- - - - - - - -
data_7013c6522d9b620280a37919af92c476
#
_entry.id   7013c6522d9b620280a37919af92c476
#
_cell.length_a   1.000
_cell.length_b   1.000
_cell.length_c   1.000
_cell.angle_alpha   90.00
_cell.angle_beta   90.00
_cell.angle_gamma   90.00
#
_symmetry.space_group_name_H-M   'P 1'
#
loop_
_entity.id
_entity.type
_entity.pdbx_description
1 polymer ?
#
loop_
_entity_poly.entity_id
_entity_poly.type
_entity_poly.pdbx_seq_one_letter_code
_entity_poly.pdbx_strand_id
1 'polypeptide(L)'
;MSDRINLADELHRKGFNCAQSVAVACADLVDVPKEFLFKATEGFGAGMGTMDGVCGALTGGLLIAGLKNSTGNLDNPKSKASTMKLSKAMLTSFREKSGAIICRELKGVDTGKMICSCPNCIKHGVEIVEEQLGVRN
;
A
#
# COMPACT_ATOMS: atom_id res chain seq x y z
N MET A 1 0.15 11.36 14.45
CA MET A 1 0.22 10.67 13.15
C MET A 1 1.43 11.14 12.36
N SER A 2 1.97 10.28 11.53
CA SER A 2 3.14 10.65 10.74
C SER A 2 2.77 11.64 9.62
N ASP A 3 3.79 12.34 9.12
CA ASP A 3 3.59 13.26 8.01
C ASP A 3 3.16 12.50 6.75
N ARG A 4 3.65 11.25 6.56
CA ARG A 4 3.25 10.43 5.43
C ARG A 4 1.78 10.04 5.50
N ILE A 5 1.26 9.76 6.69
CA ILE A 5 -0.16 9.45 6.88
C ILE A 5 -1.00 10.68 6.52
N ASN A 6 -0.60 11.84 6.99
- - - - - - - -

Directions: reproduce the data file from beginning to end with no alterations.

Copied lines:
data_7013c6522d9b620280a37919af92c476
#
_entry.id   7013c6522d9b620280a37919af92c476
#
_cell.length_a   1.000
_cell.length_b   1.000
_cell.length_c   1.000
_cell.angle_alpha   90.00
_cell.angle_beta   90.00
_cell.angle_gamma   90.00
#
_symmetry.space_group_name_H-M   'P 1'
#
loop_
_entity.id
_entity.type
_entity.pdbx_description
1 polymer ?
#
loop_
_entity_poly.entity_id
_entity_poly.type
_entity_poly.pdbx_seq_one_letter_code
_entity_poly.pdbx_strand_id
1 'polypeptide(L)'
;MSDRINLADELHRKGFNCAQSVAVACADLVDVPKEFLFKATEGFGAGMGTMDGVCGALTGGLLIAGLKNSTGNLDNPKSKASTMKLSKAMLTSFREKSGAIICRELKGVDTGKMICSCPNCIKHGVEIVEEQLGVRN
;
A
#
# COMPACT_ATOMS: atom_id res chain seq x y z
N MET A 1 0.15 11.36 14.45
CA MET A 1 0.22 10.67 13.15
C MET A 1 1.43 11.14 12.36
N SER A 2 1.97 10.28 11.53
CA SER A 2 3.14 10.65 10.74
C SER A 2 2.77 11.64 9.62
N ASP A 3 3.79 12.34 9.12
CA ASP A 3 3.59 13.26 8.01
C ASP A 3 3.16 12.50 6.75
N ARG A 4 3.65 11.25 6.56
CA ARG A 4 3.25 10.43 5.43
C ARG A 4 1.78 10.04 5.50
N ILE A 5 1.26 9.76 6.69
CA ILE A 5 -0.16 9.45 6.88
C ILE A 5 -1.00 10.68 6.52
N ASN A 6 -0.60 11.84 6.99